Before going to Belize with West Coast University’s Global Public Health program in 2015, the furthest Amber LoPatriello had been from home was Kansas.
Less than three years later, LoPatriello was presented with WCU Alumni’s distinguished international service award for her travels as a nurse.
LoPatriello, who works in Victor Valley Global Medical Center’s emergency department and for Loma Linda University Medical Center’s surgical trauma team, most recently returned from a two-week medical mission to Ghana with “Show Me Your Stethoscope” and Healthy Villages Inc.
“Before I left for Belize I was scared to death to leave the country, but when I did it was the most amazing experience,” she said. “I definitely got bit by the travel bug, so I’ll be going tons of places now.”
Tell us about your medical mission to Ghana
The trip to Ghana was very humbling. A lot of people, they always are asking me, ‘Oh, how was it? Did you love it? How did it compare to your trip to Belize?’ There was no comparison whatsoever. It was definitely a very humbling trip. It wasn’t a vacation. Working out there, we still had to sleep on the floor. We had to shower in water that came in a bucket, that you couldn’t even see the bottom of the bucket because it was so dirty. We ate in the villages with these people. We kind of took in how they lived and tried to acclimate as much as we could, but you can’t imagine it unless you’re in it. I mean pictures, they kind of do it justice, but it’s one of those things where you have to live it to understand it.
Would you have gone to Ghana if you didn’t travel while at WCU?
Belize just sparked this joy that is just completely irreplaceable. You treat these underprivileged people, and you don’t even offer them much, but the smile on their face, the gratitude that they have towards you, is something that can never be replaced. Here in America, people are so very privileged. They don’t see what it’s like to have nothing and then even, just to be supplied a toothbrush or something that we take for granted… they don’t get that. In these underprivileged areas, their face lights up, they run around giggling and smiling, showing everybody their cool new toothbrush, or sticker or lollipop they just got. It’s definitely something that warms your heart and makes you realize, ‘OK, there is still good in the world. There are those people that appreciate what you do for them.’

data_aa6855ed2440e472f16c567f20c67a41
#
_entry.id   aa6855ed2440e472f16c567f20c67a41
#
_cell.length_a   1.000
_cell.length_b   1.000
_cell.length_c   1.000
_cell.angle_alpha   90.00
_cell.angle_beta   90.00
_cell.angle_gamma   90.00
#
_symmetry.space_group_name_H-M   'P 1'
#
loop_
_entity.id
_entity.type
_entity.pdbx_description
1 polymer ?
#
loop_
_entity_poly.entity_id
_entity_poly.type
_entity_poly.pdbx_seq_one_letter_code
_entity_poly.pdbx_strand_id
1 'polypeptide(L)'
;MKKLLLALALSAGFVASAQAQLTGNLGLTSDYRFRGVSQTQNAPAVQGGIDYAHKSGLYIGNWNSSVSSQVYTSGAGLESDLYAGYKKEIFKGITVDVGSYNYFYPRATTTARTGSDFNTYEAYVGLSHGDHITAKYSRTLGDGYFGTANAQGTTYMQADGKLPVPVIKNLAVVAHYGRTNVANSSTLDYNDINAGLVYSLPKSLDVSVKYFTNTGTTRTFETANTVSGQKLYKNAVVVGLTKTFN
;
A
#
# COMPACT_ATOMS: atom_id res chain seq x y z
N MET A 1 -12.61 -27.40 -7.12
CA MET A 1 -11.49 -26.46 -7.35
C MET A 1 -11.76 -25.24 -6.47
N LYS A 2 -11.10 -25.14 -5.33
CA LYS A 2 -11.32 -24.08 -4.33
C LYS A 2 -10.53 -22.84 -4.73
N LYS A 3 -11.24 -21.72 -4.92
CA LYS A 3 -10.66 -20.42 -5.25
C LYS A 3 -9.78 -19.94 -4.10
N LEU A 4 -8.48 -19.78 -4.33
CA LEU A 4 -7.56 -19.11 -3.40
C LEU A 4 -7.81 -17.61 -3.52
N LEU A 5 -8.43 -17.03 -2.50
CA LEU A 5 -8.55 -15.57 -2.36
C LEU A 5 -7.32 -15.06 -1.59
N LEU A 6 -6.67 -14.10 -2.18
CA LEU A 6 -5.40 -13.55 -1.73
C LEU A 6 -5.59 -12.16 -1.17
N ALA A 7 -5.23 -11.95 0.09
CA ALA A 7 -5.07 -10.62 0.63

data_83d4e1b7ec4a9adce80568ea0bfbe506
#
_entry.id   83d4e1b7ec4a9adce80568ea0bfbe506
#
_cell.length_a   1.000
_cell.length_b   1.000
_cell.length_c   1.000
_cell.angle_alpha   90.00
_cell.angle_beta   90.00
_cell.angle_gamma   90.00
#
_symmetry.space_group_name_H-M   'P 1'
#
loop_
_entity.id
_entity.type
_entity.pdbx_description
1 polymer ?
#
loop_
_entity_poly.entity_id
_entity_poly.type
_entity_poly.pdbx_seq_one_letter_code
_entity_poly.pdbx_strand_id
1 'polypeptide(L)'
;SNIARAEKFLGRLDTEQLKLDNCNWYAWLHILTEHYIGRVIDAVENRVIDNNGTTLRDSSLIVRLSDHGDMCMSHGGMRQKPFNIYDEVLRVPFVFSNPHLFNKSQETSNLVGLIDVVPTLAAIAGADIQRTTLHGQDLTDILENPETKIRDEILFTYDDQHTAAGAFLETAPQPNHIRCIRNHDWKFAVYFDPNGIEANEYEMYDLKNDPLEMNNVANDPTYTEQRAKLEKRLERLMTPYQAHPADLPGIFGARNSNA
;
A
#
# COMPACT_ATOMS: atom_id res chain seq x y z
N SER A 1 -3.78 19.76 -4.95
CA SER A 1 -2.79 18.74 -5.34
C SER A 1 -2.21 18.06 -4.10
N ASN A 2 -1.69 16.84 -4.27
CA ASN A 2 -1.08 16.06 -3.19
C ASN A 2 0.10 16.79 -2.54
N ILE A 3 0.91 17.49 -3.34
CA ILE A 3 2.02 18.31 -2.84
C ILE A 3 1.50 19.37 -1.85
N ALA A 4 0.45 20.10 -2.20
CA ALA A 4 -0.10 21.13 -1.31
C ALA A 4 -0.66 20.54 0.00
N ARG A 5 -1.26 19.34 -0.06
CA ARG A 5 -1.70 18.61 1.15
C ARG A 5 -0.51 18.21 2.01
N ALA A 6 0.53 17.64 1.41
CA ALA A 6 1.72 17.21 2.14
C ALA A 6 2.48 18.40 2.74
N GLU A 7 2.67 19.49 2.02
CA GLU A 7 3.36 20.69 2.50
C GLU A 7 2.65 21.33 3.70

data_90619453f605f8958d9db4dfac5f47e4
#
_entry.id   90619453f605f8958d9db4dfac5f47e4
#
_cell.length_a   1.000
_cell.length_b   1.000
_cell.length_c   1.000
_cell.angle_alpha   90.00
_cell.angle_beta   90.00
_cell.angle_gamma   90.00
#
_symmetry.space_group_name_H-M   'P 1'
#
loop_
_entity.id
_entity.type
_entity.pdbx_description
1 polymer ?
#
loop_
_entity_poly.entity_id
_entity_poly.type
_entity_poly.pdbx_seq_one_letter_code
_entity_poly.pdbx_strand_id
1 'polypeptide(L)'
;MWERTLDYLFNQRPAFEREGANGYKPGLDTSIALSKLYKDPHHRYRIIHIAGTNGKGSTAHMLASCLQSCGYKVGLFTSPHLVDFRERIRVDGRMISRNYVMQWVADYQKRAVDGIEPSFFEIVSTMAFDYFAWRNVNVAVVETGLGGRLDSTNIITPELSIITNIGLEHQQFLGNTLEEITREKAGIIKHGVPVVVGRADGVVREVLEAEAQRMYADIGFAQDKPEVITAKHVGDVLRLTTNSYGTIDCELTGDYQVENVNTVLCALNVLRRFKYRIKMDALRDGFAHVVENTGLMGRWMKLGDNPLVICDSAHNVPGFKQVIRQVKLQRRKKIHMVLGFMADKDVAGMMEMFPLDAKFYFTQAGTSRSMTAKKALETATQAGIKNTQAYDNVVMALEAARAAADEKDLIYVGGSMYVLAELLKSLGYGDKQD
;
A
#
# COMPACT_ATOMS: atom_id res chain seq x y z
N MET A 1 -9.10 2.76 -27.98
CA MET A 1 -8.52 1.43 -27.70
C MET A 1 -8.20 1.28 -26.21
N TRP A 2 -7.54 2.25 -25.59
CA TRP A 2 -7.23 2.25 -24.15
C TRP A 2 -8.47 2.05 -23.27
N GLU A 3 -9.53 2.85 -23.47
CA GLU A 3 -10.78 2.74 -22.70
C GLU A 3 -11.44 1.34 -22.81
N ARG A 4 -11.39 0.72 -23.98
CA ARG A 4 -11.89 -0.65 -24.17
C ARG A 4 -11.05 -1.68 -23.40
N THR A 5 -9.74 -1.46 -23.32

Are you enjoying being part of the WCU Alumni Network?
It’s pretty cool to see the people that I’ve gone to school with and where they are in their lives and in their careers, where the people that were behind me in school are just graduating or they’re nurses too. Before, they were coming to me, asking questions about classes or what to expect or ‘How do I prepare for this?’ and now they’re nurses on their own. I think it’s awesome to see all of the stepping stones that everybody here in the alumni network is now doing and a part of.
What field of nursing are you drawn to?
Trauma medicine is so exciting. It’s just a rush. I’ve worked in the ER since I graduated so, as difficult as it is to deal with some of those people that come in and the population that we serve, when you get that stabbing or that gunshot wound, your mind is racing a million miles an hour. What can I do to save their life or how do I just make sure they don’t die? It is the best job, never being bored, always something new, so definitely not routine.
Why did you want to become a nurse?
It’s just the simple answer of I want to change the world. I feel like just being able to put a smile on somebody’s face, like they say: Laughter is the best medicine. Being able to do something like that. I get to do it every day and I get to go home after each shift, knowing that I made a difference.
What do you want people to know about WCU?
West Coast gave me tons of opportunities. It gave me the opportunity to work while I was in school with their student-worker program. They gave me the opportunity to go to Belize for pretty much free after being selected for the Global Public Health program. I obviously got a great degree. I got a great education. The clinical groups and the networking that I experienced while in all of the hospitals. I still keep in contact with my preceptors and some of the nurses that I worked with, and that alone opens up doors for you when you graduate. And now that I’ve graduated, I have two great jobs and I get to make a difference every day — and that alone is worth all of the blood, sweat and tears we put into getting our degree.
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